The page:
Jailed Russian oligarch Mikhail Khodorkovsky has said he will never admit he is guilty of the crimes he was convicted of, even if offered early parole.
Khodorkovsky, who has been convicted in two separate trials since his arrest in 2003, denies the charges against him. He claims his imprisonment over alleged tax evasion and money laundering is politically motivated. The Kremlin has denied the allegations.
He is not eligible for release until at least 2016, but can apply for parole. Two separate appeals have already been rejected, however.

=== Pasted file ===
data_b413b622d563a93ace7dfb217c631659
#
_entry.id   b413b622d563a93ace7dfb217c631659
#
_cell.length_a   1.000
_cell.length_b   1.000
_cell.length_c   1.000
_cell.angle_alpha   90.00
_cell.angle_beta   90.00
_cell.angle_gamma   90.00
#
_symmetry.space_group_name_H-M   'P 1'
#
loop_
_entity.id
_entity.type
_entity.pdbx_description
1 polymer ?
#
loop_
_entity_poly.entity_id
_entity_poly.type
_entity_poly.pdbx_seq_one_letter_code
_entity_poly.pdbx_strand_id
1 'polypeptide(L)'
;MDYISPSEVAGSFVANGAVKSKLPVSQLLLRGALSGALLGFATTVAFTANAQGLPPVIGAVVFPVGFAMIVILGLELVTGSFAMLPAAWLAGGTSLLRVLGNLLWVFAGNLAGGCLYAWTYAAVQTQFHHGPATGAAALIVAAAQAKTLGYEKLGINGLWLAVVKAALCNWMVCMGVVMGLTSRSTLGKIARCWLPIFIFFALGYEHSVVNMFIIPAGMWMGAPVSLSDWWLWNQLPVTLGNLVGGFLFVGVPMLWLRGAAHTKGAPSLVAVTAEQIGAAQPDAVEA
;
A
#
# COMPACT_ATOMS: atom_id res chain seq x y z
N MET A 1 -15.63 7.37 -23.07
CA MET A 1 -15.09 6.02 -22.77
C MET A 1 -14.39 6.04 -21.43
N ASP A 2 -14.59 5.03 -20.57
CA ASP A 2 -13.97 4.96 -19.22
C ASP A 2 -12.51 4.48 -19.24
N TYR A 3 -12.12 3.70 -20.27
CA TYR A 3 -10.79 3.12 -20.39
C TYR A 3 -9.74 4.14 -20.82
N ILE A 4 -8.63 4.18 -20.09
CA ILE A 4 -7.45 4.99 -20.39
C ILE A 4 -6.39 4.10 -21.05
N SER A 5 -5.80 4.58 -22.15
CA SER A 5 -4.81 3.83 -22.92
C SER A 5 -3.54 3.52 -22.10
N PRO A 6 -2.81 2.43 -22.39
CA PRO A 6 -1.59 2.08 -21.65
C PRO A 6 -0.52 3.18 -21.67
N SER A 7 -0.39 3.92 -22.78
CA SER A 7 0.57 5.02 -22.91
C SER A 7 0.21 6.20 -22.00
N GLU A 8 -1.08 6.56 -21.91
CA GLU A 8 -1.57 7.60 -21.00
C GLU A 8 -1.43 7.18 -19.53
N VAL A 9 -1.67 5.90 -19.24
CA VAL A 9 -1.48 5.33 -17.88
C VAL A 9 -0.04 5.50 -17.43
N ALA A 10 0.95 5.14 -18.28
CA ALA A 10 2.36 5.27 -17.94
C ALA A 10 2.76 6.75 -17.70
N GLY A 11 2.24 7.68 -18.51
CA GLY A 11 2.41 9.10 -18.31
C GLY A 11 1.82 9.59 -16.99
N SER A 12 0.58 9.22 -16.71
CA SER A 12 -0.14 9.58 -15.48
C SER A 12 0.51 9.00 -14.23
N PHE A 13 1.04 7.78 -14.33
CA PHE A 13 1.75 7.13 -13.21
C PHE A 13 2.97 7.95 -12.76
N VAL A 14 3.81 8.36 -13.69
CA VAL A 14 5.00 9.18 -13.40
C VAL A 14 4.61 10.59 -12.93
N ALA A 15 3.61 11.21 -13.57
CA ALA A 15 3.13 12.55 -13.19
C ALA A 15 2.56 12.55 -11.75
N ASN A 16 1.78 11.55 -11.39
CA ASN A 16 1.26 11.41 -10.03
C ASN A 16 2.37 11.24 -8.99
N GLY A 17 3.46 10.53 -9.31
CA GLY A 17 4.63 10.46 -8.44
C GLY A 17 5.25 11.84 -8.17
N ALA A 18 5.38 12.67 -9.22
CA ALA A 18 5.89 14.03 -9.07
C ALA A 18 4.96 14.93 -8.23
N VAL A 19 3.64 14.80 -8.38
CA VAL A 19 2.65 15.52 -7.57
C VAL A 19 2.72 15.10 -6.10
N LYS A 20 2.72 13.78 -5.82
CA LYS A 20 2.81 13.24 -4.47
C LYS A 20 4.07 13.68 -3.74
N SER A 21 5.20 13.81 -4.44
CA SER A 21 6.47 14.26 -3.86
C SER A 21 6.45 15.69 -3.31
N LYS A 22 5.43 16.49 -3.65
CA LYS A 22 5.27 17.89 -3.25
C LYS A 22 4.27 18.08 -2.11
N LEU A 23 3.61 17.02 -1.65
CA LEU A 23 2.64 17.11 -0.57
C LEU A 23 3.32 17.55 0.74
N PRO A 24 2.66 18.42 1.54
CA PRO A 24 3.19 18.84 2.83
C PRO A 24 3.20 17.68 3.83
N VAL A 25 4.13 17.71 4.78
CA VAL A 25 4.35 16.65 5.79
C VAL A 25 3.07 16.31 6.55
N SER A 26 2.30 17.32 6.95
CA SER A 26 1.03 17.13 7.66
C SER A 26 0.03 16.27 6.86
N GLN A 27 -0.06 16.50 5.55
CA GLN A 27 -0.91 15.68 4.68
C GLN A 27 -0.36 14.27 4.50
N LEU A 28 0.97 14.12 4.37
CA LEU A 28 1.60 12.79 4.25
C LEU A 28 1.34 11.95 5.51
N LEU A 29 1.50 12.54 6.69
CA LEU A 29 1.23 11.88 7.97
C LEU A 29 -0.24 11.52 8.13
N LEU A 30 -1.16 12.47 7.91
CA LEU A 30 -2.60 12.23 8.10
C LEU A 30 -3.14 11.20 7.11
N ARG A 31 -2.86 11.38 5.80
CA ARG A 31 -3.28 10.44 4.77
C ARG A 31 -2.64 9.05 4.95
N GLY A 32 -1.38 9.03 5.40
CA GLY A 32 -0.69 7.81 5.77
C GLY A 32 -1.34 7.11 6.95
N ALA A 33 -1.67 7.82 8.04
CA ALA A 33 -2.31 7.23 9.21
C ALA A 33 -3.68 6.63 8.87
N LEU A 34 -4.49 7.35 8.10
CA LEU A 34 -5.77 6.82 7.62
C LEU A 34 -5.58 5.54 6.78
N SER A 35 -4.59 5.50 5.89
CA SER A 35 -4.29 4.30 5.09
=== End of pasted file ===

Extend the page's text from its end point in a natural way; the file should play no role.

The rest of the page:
“Perjury is a grave sin,” he said, responding to users’ questions on the website of the liberal radio station Ekho Moskvy. “By saving oneself this way, you drown others.”
“I will not buy freedom at the cost of perjury.”
He also hit out at life in present-day Russia, saying under Prime Minister Vladimir Putin things depended entirely on the “mindset, opinions and ambitions of one man.”
Khodorkovsky, once Russia’s richest man, was seen as a potential challenger to Putin.
He said “attempts to save the empire” in Russia had brought it close to “national suicide.”
“As long as Russia retains its imperial syndrome, there will be no democracy.”